CQC Compliance and Registration for Aesthetics Clinics

“Do we need to be registered with CQC as an aesthetics clinic?” is a common question we’re asked at DKJ, and for good reason, it’s not clear cut and could change at any time. Better to future-proof your business now as an aesthetics clinic owner with unsurpassed CQC compliance backup from DKJ.

Since 2014, we’ve collaborated with all sorts of aesthetics clinics including:

  • Laser and skin rejuvenation clinics
  • Cosmetic, botox and dermal fillers injectables clinics
  • Chemical peels and skincare clinics
  • Lipolysis and body sculpting clinics with non-invasive treatments
  • Anti-ageing and hormone replacement therapy services.

Get the latest advice about whether you need to register with CQC right now but also prepare for when CQC registration becomes mandatory which is only a matter of time. See our Frequently Asked Questions for more details.

Making CQC Compliance Simple for Aesthetic Clinics

At DKJ, we understand that any sort of clinical compliance is more than a checklist - it's a commitment to client safety, quality, and excellence that sets you apart from your local aesthetic clinic competitors.

When the time comes to register and meet the standards set out in CQC’s Single Assessment Framework, our CQC experts will give you clear advice, zero jargon and practical hands-on support that seamlessly integrates top-tier standards with your aesthetic clinic's operations.

Tailored CQC Registration Support

Whether you need to register now or want to get ahead by doing so, DKJ is dedicated to personalising the CQC registration journey for each aesthetic clinic owner we work with.

  • Decision-making around if and when you need to register with CQC as an aesthetics clinic
  • Preparing documentation
  • Guiding you through the CQC registered manager process from start to finish
  • Proactive Preparation for CQC Assessments and Inspections

    CQC has changed a lot from the days of full-scale, in-person inspections with much of the CQC assessment process now done remotely and more regularly. As an aesthetics clinic, you're likely to have invested in a strong online presence, together with tons of patient feedback, so you'll have lots of the information CQC requires up front already. Still, when the time comes for your CQC assessment, it needn't be daunting. DKJ turns this necessity into a developmental sprint for aesthetic clinics focused on remarkable patient experiences through:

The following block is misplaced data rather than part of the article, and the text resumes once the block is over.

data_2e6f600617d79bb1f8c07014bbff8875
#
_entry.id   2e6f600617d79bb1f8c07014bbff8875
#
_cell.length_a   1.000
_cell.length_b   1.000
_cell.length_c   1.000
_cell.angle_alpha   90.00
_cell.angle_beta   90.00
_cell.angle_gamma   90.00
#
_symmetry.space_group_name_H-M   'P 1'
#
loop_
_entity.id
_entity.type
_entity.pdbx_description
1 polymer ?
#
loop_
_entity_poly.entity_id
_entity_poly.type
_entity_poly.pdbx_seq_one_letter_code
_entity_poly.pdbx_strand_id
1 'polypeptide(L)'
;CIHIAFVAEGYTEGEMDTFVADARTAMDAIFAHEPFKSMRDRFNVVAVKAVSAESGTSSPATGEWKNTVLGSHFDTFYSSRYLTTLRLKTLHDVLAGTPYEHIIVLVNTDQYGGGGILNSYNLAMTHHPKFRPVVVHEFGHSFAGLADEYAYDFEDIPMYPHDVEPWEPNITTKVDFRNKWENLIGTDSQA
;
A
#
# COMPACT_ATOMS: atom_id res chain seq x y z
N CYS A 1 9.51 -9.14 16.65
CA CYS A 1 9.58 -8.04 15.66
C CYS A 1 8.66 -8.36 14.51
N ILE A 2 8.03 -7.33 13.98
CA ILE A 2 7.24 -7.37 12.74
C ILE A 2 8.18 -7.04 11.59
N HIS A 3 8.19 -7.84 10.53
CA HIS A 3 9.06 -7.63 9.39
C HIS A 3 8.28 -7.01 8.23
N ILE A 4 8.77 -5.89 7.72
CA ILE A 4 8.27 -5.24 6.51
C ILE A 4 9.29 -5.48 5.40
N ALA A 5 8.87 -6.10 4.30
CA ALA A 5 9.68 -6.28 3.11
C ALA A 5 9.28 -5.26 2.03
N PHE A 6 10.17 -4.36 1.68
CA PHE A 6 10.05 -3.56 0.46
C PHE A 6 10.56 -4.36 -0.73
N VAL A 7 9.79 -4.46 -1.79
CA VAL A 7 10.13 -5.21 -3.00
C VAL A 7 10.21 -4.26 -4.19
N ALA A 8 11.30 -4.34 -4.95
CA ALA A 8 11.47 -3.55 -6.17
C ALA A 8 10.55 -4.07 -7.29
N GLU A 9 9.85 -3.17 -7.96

• Mock inspections & staff development: Our proactive mock inspections and bespoke team training elevate your standard of preparedness.
  • Custom-built compliance programmes: Designed to maintain CQC compliance with minimal fuss, allowing you and your team to remain focused on 5-star client care.
  • FAQs on CQC for Aesthetic Clinics

    The Care Quality Commission is the independent regulator of health and social care in England, ensuring health and social care services provide safe, effective, compassionate, and high-quality care.

    In England, aesthetics clinics offering non-surgical procedures do not generally require registration with the CQC at the moment (February 2024). However, if your clinic provides certain regulated treatments, then CQC registration would be required.

    Some treatments that fall under the CQC’s scope include PDO threads, cogs, and hair restoration. Moreover, any treatment using Botulinum toxin for disease, disorder, or injury (like treating chronic migraines or hyperhidrosis) also requires CQC registration.

    When Botox is used exclusively for cosmetic purposes, it is not considered a regulated activity, meaning there is no requirement to be CQC registered. However, if Botox is being used for treating diseases, disorders, or injuries, it falls under the CQC’s remit.

    Yes. If you’re injecting Hyalase as a response to a complication, CQC registration is required unless it forms an insignificant part of the business.

    Fillers only require CQC registration if a medic uses them to treat a disorder, injury, or disease. However, treatments purely for enhancing a patient’s appearance are exempt from CQC registration.

    Each region has different regulations. In Wales, clinics offering Class 3B/4 laser and Intense Pulsed Light Sources need to register with the Health Inspectorate Wales. In Scotland, all clinics offering non-surgical treatment need to be registered with Healthcare Improvement Scotland. In Northern Ireland, it’s the Regulation and Quality Improvement Authority but only for laser or intense pulsed light cosmetic treatments.

    CQC registration won’t harm your business, and it can help distinguish your clinic from non-medical providers and local competitors. This proactive step could also be advantageous if licensing laws change in the future.

    Licensing laws might introduce minimum requirements for premises, and establishments like the CQC might be responsible for checking whether clinics meet these requirements. Many responsible aesthetic clinic owners agree this is a good thing.

    Yes. Establishing practices that already meet the CQC requirements means that, if registration becomes mandatory, complying will just be part of your usual operations and won’t feel like an additional task.

    Need help with CQC registration and compliance?